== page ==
No idea of phrasing. The same dynamics: very loud, softish….doesn`t he realise the limitations of the hall? …its not much more than a chamber hall…….. it was not built for the huge dynamic of a modern orchestra…he should study the dynamic of the building and learn to use it intelligently.

Then, absolutely no care taken of the harmonic structure, the nuances, the inner voices. Dead music. And it takes quite a lot to kill Beethoven`s 5th concerto.

If the orchestral ‘interpretation’ was not enough, Boris Berman took the evening off to practise his finger exercises. Yes, Berman has a solid technique but where was the music?

Enraged, I left as the interval applause began and Mrs Penderecka had not yet risen to lead the standing ovation…I assume she did, she always does ( a clever trick)  and tried to get my money back. Unsuccessfully, as it transpired.

I simply dont understand how an orchestra can record for Naxos so well (if it does: I`ve not heard the recordings) and be so disappointing in live performance. Is there something in the Naxos water? Surely not.

Obviously, Mr. Wit`s habit of frantically waving his hands around as if he were standing on hot coals, even in the piano passages, cannot induce any subtly of playing  from this potentially fine orchestra. Maybe he only does that when he is in front of an audience? That might explain the difference.

All in all, I have to admit, I am utterly  bemused. If anyone can throw light on this mystery, I should be very glad to hear from them.

Volvo, China and the Beethoven Festival

 

You`ve heard the news, no doubt. Ford has sold Volvo to the Chinese. Ford bought the Swedish car maker for 4 billion 4 years ago and sold it yesterday for 1 billion.The Americans must be losing their grasp of capitalism: selling a quality car maker to a mass market at loss. The Chinese want Volvo for their growing internal market for better cars (cant they make a quality car of their own?). There is money to be made. Nor do they want to flood western markets with their cars. They cannot repeat the Japanese miracle: in the 1970s the Japanese killed the soul less nationalised British motor industry by marketing a car that started first time. Today, few in the west would need to buy Chinese cars.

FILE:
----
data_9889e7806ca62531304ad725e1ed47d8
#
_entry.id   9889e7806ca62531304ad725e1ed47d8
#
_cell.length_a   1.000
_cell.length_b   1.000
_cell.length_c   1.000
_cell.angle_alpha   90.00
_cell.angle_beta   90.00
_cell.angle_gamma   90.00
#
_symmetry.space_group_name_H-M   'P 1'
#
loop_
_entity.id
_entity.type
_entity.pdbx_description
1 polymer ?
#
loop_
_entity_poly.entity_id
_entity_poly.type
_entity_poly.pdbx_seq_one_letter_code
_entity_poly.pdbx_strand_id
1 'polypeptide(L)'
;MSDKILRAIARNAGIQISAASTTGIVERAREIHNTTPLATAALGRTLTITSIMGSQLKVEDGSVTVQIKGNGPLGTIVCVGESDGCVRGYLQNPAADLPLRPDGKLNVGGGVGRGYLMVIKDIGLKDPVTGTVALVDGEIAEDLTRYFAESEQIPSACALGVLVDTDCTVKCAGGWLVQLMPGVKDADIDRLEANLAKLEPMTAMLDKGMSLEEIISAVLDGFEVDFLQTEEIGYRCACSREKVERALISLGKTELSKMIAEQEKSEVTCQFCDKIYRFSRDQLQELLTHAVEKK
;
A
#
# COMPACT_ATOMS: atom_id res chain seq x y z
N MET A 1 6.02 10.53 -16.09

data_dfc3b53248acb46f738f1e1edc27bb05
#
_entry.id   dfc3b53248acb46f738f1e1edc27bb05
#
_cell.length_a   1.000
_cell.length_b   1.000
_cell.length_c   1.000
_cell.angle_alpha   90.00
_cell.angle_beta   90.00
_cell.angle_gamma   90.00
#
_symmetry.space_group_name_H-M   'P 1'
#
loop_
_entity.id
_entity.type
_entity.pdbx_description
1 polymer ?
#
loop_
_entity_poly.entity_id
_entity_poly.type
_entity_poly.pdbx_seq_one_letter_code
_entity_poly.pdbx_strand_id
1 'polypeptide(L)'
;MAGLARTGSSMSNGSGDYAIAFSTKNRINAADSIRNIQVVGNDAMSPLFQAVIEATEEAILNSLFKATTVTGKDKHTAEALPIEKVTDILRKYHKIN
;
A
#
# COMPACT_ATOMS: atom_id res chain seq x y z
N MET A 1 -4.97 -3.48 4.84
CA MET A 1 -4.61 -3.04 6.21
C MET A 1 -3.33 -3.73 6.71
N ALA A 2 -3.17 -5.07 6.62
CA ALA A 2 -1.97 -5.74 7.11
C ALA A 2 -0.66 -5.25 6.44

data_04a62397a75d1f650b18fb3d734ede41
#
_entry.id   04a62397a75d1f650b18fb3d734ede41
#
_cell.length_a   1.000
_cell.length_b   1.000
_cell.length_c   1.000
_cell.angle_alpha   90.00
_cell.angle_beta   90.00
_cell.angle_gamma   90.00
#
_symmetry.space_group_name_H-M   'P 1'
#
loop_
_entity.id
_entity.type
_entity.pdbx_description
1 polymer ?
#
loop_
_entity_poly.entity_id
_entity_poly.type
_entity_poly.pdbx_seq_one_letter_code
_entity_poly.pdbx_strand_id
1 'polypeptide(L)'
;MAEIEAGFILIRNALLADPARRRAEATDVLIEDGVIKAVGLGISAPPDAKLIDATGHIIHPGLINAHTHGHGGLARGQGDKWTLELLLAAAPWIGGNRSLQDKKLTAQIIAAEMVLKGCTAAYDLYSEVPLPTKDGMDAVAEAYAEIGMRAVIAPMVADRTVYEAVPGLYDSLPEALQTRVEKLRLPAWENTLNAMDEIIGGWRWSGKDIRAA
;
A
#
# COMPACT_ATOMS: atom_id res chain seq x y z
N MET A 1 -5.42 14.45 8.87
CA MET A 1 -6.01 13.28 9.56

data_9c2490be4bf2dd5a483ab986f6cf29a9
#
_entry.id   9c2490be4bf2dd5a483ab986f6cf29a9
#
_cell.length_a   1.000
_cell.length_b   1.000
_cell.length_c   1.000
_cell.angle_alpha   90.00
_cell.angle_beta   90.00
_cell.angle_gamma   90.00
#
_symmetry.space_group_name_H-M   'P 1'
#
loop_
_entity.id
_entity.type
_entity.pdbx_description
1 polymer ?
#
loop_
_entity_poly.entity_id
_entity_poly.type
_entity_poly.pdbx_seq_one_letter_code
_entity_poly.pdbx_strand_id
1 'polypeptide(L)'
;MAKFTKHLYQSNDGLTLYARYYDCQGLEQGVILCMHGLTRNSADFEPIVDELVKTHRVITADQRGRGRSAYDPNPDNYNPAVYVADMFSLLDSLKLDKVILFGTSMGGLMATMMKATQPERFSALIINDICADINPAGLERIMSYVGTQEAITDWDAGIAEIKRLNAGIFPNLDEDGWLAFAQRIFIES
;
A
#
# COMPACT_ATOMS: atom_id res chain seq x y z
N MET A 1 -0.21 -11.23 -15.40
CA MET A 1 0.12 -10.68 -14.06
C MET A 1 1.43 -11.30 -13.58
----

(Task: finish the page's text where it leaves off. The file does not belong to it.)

I suppose this isn`t so different to what is happening with culture. I dont think anyone wants to spend long listening to the Chinese playing western music. Last time I heard the Shanghai Quartet, at the Beethoven Festival (of which one member was western, American, if I remember well) it was about as good as a better academy quartet.  As for pianists, most Chinese pianists have splendid techniques but with nothing to say. Why should they have anything to say? I am sure most western musicians would make a pigs dinner of their music. Put simply, we have different souls. Of course, if you are only bothered about technique, buy Chinese. But, if you want soul, and I admit that is in short supply even in the west, the western choice is still the better option, at least for western music.

Fw: Aston Martin is coming to Warsaw. Oooerrr!

  Astons are great for being seen in. I know. My dad used to have two famous models: one of the two surviving DBR2S and a DB3S. He used to drive them around London and at Brooklands, Goodwood and, later, Silverstone. He also had a D Type Jag (he was scornful of the now sought after E type) and a lot of other cars that nowdays people pay silly prices for. The DBR2S cost £4000 pounds in 1956 or 7, I cant remember when exactly, but our house in Hans Street, London SW1 cost £7000 at about the same time. So conclude what you will.   My memory of these cars is mixed. Yes, it was fine to be seen in them driving around London but the driving bit was the rarity. Usually, we would just be  sitting in them waiting for someone to come from one of the motoring rescue services to get them going. These were temperamental, thoroughbred beasts and whilst my dad was a great driver I would not have trusted him to change a tyre. As he was a farmer, so he was a driver: a gentleman. Other people did the dirty work.   The prospect of the unsuspecting rich of Poland queuing up to buy an Aston warms the soul. Britons are still producing something that other people want. But I suspect that we shall be seeing a lot of them reliving my childhood memories. Of course, the new models do not have the temperament of their ancestors, they start and stop on command or, at least, I imagine they do. What I think will be the trouble are the roads. These cars sit low. They hug the road. They are totally unsuitable for Polish potholes. I can envisage ripped off Aston parts scattered all over our roads and their tearful owners, sitting on the curb, perhaps feeling a little silly, awaiting the wrecker`s lorry. 

L van B was green. The festival is addicted to monster BMWs.